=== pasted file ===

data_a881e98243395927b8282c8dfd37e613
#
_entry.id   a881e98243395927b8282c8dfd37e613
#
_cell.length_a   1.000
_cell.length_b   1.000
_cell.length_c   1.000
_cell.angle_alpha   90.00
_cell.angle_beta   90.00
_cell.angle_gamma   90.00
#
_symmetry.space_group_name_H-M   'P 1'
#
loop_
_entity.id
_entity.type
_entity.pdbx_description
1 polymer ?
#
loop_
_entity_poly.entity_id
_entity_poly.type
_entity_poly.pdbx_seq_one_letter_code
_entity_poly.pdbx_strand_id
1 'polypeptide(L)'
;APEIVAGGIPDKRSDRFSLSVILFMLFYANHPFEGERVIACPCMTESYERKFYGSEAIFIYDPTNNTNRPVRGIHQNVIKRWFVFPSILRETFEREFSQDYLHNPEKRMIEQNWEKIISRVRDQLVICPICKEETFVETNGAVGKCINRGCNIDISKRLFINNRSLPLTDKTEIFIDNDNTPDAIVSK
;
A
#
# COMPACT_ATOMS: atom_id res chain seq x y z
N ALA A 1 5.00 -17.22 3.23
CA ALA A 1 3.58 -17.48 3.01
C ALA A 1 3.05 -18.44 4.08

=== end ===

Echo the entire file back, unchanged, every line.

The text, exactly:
data_a881e98243395927b8282c8dfd37e613
#
_entry.id   a881e98243395927b8282c8dfd37e613
#
_cell.length_a   1.000
_cell.length_b   1.000
_cell.length_c   1.000
_cell.angle_alpha   90.00
_cell.angle_beta   90.00
_cell.angle_gamma   90.00
#
_symmetry.space_group_name_H-M   'P 1'
#
loop_
_entity.id
_entity.type
_entity.pdbx_description
1 polymer ?
#
loop_
_entity_poly.entity_id
_entity_poly.type
_entity_poly.pdbx_seq_one_letter_code
_entity_poly.pdbx_strand_id
1 'polypeptide(L)'
;APEIVAGGIPDKRSDRFSLSVILFMLFYANHPFEGERVIACPCMTESYERKFYGSEAIFIYDPTNNTNRPVRGIHQNVIKRWFVFPSILRETFEREFSQDYLHNPEKRMIEQNWEKIISRVRDQLVICPICKEETFVETNGAVGKCINRGCNIDISKRLFINNRSLPLTDKTEIFIDNDNTPDAIVSK
;
A
#
# COMPACT_ATOMS: atom_id res chain seq x y z
N ALA A 1 5.00 -17.22 3.23
CA ALA A 1 3.58 -17.48 3.01
C ALA A 1 3.05 -18.44 4.08